343i billed Halo 4 as the beginning of the ‘Reclaimer Trilogy’, complete with new characters, enemies and environments for Chief to explore. The game begins after the events of Halo 3, with Chief and Cortana drifting through space. A new world comes into view. Cortana is beginning to act rampant. A splinter of the Covenant still wants Chief (‘The Demon’) dead. A ancient enemy awakens. Throughout the campaign, Chief and Cortana embark on a journey to make it home to Earth while uncovering a plot to destroy it. The story in Halo 4 is very personal, with more interaction between Chief and Cortana; in fact, the main ‘summer blockbuster’ storyline of the game takes a backseat to Chief doing everything in his power to save Cortana from destroying herself. The two of them have been together since the 2001 original game, and seeing Cortana start to lose control of herself is an emotional rollercoaster unlike anything the series has accomplished before. Get the tissues ready.
Immediately upon starting Halo 4’s campaign, players will be in awe of the graphical prowess 343i was able to squeeze out of the seven year old Xbox 360. Not since Halo 2 has a game in the series been known to push the boundaries of current graphics engines. This is a gorgeous game and easily considered a frontrunner for best graphics of the year. The attention to detail is staggering: from light sources (comparisons to Tron: Legacy have to have been made during production) to normal/parallax mapping, to the 2x anti-aliasing, to the overall character and gun models, Master Chief and his surroundings have never looked better. Vehicles glimmer and sheen where appropriate and deteriorate over time. Sound effects are also top notch, with all new mixes recorded for guns, explosions, and environments. For the first time in a Halo game, motion capture has been used for faces and full-body animation, and it’s this extra effort that makes the characters that much more believable. Seeing Cortana come to terms with her fate is absolutely heartbreaking, made even more powerful due to her facial animations. The Covenant have new skins and ranks, keeping them fresh for another installment. The new enemies, the Prometheans, come packing new guns and tactics, mixing up the combat enough to keep players on their toes throughout.
In any first person shooter, guns play an important role and can make or break the entire game. Halo 4’s guns are spectacular, feeling balanced, weighty and complex. The DMR is as close as players will ever get to the pistol from Halo 1. The rocket launcher brings back target tracking from Halo 2. Promethean weapons add a third class of guns, with alternate firing modes for most. The exquisite ‘rock-paper-scissors’ game between guns and players feels well balanced-about on par with Halo 1’s weapons. New favorites like the sticky detonator, light rifle and incineration cannon allow for experimentation in the campaign and multiplayer modes.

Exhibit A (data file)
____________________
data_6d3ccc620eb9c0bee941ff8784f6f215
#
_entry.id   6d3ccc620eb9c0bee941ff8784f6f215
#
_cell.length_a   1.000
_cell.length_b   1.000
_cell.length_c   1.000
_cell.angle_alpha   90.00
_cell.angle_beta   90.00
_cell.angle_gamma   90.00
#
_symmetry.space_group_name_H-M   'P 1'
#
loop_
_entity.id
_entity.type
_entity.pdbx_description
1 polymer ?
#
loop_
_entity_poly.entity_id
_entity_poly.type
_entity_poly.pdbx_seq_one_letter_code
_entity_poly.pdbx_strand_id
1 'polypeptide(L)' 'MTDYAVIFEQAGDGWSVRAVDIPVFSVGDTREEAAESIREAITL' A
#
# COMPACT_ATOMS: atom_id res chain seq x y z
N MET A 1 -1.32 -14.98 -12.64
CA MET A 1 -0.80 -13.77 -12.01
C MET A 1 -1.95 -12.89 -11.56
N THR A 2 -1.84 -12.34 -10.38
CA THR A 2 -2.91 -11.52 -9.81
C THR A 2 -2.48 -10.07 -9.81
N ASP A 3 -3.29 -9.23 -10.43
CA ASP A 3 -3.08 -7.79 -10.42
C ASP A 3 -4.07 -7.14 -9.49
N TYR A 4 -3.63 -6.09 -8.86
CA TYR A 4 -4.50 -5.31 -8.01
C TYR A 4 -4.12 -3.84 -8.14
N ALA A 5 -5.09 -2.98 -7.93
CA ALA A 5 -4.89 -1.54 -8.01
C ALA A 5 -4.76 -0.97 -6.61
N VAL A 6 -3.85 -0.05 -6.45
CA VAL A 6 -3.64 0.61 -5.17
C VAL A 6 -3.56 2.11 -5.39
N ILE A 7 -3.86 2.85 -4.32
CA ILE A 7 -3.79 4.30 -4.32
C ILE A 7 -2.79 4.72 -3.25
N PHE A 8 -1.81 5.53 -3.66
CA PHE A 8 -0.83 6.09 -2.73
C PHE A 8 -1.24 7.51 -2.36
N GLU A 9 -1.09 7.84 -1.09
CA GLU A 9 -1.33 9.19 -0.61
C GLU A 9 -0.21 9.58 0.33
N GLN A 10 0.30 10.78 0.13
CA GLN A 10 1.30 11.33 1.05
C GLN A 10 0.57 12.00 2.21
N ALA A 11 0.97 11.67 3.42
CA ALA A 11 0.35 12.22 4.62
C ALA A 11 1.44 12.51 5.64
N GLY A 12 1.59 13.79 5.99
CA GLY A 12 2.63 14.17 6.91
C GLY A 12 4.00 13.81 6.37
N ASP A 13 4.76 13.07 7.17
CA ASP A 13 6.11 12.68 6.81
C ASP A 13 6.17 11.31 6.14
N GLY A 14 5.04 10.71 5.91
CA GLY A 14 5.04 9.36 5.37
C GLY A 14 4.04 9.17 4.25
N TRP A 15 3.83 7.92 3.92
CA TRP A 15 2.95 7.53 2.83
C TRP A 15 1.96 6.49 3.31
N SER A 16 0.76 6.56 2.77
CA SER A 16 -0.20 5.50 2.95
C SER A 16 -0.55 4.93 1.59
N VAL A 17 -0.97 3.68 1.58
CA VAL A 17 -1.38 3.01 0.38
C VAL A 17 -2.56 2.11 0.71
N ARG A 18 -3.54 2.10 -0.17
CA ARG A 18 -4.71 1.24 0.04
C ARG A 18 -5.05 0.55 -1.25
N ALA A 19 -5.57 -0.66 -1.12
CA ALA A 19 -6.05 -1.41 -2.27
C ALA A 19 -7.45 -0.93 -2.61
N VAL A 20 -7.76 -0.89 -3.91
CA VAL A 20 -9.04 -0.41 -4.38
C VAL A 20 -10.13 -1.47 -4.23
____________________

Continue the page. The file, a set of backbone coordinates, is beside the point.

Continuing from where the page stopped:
Speaking of multiplayer…wow. In a world with perks and killstreaks, Halo’s multiplayer felt archaic to some, classic to others, but many agreed that an overhaul needed to be done to keep the series at the top of the charts. Enter: War Games. Deathmatch, Free For All, Big Team, Odd Ball, Capture The Flag, and other fan favorite gameplay types have returned, along with some truly spectacular map designs (Haven immediately ranks up there with the best Halo maps of all time) Numerous loadouts can be created for certain scenarios/map sizes/objectives, complete with guns, perks, abilities and armor variants. Perks and abilities replace equipment from Halo: Reach and feel the most like Call of Duty: unlimited sprint, faster reloads, Promethean Vision, the ability to spawn with two power weapons, etc. Power weapon placement on maps have also been changed. No longer with players race to claim the sniper rifle or rocket launcher on maps, but will have to earn these weapons with kills, calling in a drop after a threshold has been reached. These changes have polarized fans of the series, accusing it of playing more like the competition. It has made the series feel much faster paced and, possibly, less tactically demanding than Halo 3 was. Firefight mode has been replaced with Spartan Ops, a weekly episodic epilogue to the main campaign story. Each episode has five chapters, where your multiplayer loadouts can be used to clear short missions with friends, earning experience for new unlockables. While the storyline for Spartan Ops wasn’t as strong as the campaign’s, having free(!) weekly campaign content was a great addition to the series, even if the cost of losing Firefight was greater than anticipated.
Halo 4 was a huge gamble for Microsoft. Could another development studio capture lightning in a bottle the way Bungie did with the series? Did 343 Industries have the talent to craft a new game that embraced the loyal fanbase and bring new fans in? Yes, yes they did. Halo 4 is a resounding success and raises the bar for the series in spades. Sure, some of the objectives in the campaign felt too fetch-questy and multiplayer has taken a huge overhaul in order to stay relevant with its competition, but the end results are nothing short of spectacular. Halo is in very good hands.